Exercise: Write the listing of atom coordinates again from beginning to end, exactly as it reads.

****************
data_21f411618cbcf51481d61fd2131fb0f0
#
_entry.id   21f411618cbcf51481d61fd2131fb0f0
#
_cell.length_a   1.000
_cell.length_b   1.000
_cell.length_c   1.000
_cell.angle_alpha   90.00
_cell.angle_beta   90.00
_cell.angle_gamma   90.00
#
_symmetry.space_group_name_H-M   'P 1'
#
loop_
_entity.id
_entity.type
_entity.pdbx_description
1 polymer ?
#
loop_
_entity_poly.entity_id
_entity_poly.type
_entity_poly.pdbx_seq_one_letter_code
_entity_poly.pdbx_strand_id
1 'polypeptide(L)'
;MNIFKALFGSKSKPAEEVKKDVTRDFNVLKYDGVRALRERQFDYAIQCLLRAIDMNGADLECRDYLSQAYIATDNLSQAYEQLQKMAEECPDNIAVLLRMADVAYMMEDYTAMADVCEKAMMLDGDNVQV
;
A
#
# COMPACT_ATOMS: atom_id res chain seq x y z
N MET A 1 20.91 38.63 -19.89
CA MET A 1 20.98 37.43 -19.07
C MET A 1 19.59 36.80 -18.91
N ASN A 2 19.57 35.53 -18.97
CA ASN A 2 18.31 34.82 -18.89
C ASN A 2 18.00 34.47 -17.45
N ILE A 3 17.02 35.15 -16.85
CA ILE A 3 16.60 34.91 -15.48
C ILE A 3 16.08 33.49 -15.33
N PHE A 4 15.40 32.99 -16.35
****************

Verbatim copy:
data_21f411618cbcf51481d61fd2131fb0f0
#
_entry.id   21f411618cbcf51481d61fd2131fb0f0
#
_cell.length_a   1.000
_cell.length_b   1.000
_cell.length_c   1.000
_cell.angle_alpha   90.00
_cell.angle_beta   90.00
_cell.angle_gamma   90.00
#
_symmetry.space_group_name_H-M   'P 1'
#
loop_
_entity.id
_entity.type
_entity.pdbx_description
1 polymer ?
#
loop_
_entity_poly.entity_id
_entity_poly.type
_entity_poly.pdbx_seq_one_letter_code
_entity_poly.pdbx_strand_id
1 'polypeptide(L)'
;MNIFKALFGSKSKPAEEVKKDVTRDFNVLKYDGVRALRERQFDYAIQCLLRAIDMNGADLECRDYLSQAYIATDNLSQAYEQLQKMAEECPDNIAVLLRMADVAYMMEDYTAMADVCEKAMMLDGDNVQV
;
A
#
# COMPACT_ATOMS: atom_id res chain seq x y z
N MET A 1 20.91 38.63 -19.89
CA MET A 1 20.98 37.43 -19.07
C MET A 1 19.59 36.80 -18.91
N ASN A 2 19.57 35.53 -18.97
CA ASN A 2 18.31 34.82 -18.89
C ASN A 2 18.00 34.47 -17.45
N ILE A 3 17.02 35.15 -16.85
CA ILE A 3 16.60 34.91 -15.48
C ILE A 3 16.08 33.49 -15.33
N PHE A 4 15.40 32.99 -16.35